Caregiver BurnoutWhat is anxiety?
We are all prone to experiencing burnout in a number of areas of our lives, and it is particularly common when we are caring for others. It often occurs because we focus on caring for others while not putting effort into caring for ourselves. Often caregiver burnout results in physical and emotional exhaustion and leads us from feeling positive about caring for others to feeling unconcerned. This is sometimes referred to as compassion fatigue.
Doctors, nurses and other healthcare professionals are especially prone to caregiver burnout during the pandemic, and untreated it can often lead to depression, anxiety and/or substance abuse. Parents caring for chronically ill children or family members, people caring for family members or spouses with disabilities or chronic illness, and people caring for a partner with dementia are all at an increased risk for caregiver burnout.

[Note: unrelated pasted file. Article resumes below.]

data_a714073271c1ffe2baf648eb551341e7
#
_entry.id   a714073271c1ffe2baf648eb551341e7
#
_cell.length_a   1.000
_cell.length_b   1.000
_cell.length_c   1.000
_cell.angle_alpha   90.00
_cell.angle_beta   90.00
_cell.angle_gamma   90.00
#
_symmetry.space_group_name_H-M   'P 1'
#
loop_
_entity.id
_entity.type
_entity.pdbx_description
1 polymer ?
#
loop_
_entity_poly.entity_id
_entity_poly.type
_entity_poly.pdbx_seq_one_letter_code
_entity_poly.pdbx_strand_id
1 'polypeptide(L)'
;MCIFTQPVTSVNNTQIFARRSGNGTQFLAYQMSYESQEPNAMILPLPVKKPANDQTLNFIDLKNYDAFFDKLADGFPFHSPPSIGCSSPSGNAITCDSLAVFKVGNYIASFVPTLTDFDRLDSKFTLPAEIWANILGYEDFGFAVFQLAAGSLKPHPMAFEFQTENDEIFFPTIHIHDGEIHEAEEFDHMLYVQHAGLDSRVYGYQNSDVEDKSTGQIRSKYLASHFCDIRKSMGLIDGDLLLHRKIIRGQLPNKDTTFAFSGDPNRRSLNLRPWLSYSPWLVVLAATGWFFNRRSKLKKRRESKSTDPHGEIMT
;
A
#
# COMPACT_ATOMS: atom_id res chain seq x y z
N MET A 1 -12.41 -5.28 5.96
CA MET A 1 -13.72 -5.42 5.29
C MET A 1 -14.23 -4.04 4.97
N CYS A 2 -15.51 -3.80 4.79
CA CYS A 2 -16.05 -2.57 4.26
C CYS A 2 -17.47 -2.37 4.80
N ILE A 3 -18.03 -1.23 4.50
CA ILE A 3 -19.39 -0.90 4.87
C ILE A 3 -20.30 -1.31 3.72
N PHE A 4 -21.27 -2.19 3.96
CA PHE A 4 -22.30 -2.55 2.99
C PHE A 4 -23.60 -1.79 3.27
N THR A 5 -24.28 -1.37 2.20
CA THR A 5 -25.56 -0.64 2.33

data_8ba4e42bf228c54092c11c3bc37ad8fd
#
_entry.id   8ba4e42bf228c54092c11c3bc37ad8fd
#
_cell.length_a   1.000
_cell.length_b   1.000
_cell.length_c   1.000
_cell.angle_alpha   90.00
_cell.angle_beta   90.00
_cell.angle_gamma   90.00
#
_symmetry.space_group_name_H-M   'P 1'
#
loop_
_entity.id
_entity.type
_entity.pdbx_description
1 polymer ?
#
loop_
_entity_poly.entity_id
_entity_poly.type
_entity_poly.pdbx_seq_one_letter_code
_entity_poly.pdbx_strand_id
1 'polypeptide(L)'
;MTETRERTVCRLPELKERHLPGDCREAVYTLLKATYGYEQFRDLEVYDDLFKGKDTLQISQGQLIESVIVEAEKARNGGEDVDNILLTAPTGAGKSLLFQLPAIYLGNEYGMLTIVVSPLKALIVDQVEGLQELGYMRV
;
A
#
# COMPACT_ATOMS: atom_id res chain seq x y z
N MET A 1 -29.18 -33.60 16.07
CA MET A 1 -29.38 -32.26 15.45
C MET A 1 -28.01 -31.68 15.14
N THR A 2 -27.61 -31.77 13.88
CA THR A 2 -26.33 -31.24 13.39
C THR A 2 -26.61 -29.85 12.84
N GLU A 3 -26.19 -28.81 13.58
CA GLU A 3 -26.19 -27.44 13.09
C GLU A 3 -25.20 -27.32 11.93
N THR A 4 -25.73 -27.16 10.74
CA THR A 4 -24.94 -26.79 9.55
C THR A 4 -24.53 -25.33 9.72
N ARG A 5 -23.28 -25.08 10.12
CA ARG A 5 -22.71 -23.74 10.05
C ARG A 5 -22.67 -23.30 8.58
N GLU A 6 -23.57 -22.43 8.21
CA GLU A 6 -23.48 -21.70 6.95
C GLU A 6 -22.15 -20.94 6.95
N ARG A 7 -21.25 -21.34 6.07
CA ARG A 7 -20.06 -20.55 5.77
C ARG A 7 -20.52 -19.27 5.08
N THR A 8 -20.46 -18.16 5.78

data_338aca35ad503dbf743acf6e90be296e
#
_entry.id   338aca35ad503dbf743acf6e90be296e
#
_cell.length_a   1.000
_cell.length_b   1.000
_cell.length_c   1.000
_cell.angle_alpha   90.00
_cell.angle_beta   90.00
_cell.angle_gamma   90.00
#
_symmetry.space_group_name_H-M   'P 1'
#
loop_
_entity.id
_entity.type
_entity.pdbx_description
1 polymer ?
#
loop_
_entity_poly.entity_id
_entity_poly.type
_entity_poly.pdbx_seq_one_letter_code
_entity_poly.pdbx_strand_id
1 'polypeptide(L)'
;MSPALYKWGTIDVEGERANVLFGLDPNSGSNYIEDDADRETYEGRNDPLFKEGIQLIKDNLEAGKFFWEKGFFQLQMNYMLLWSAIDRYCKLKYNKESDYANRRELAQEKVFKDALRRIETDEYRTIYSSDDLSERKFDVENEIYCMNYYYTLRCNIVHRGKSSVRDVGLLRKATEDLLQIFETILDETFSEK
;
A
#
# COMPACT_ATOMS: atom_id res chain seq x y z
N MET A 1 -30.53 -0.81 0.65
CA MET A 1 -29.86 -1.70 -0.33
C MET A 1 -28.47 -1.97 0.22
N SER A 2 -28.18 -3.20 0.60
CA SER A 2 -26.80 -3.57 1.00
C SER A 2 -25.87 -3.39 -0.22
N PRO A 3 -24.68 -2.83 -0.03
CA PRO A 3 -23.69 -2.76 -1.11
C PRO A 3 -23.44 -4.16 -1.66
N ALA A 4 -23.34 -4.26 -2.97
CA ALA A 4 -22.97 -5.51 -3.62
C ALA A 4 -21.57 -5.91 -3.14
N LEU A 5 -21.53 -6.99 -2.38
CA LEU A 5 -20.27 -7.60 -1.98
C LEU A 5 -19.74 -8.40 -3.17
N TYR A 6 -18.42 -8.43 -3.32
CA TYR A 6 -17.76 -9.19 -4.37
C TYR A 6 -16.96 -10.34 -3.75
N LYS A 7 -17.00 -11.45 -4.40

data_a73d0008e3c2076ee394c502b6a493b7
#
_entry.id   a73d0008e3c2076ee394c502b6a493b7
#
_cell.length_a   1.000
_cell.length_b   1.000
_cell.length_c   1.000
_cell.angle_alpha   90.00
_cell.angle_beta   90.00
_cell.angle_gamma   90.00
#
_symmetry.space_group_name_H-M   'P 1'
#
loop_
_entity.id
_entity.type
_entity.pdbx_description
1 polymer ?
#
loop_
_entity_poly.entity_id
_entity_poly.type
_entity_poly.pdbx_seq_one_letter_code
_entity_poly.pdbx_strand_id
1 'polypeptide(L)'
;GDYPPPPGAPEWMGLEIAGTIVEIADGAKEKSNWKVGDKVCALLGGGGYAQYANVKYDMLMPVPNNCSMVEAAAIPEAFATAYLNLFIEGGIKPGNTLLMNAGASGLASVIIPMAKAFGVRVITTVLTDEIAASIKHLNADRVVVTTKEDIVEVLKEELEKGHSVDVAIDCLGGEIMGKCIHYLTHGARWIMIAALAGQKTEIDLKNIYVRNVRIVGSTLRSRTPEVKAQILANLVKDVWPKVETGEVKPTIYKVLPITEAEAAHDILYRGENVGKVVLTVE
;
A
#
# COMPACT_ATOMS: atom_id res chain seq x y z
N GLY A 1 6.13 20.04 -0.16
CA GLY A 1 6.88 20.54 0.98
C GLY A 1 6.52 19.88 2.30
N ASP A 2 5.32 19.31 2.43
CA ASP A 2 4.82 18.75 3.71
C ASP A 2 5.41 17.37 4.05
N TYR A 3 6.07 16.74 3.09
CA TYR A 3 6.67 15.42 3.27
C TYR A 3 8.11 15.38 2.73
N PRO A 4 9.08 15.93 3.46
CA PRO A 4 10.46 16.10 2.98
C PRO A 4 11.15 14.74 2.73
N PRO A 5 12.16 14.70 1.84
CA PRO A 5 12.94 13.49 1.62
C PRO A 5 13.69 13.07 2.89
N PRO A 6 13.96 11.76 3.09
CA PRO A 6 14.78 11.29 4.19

Common symptoms of caregiver burnout include:
- Feelings of sadness, irritability, anxiety, hopelessness and helplessness
- Thoughts of hurting yourself or the person in your care
- Withdrawing from social activities
- Experiential avoidance in once pleasurable activities.
- Changes in appetite and/or weight.
- Difficulty sleeping, and feelings of exhaustion
- Frequent illness
If you are experiencing these symptoms, know that many coping skills are available for helping with caregiver burnout.
Counselling and self-care are effective treatments for caregiver burnout so that you can enjoy your life again, and have compassion satisfaction.
Counselling at Westwood includes the use of Acceptance and Commitment Therapy (ACT), a type of Cognitive Behavioural Therapy (CBT) for caregiver burnout. In ACT for caregiver burnout we focus on:
- Contacting the present moment, so that we don’t neglect our own needs.
- Creating distance between ourselves and our difficult thoughts about caregiving.
- Accepting our emotions as real yet passing experiences.
- Connecting with our values, as we often ignore them when we feel distressed.
- Engaging in pleasurable activities including self-care such as healthy eating, exercise, sleep hygiene, socializing, and taking breaks.
- Noticing what we are doing, thinking, and feeling at any given moment.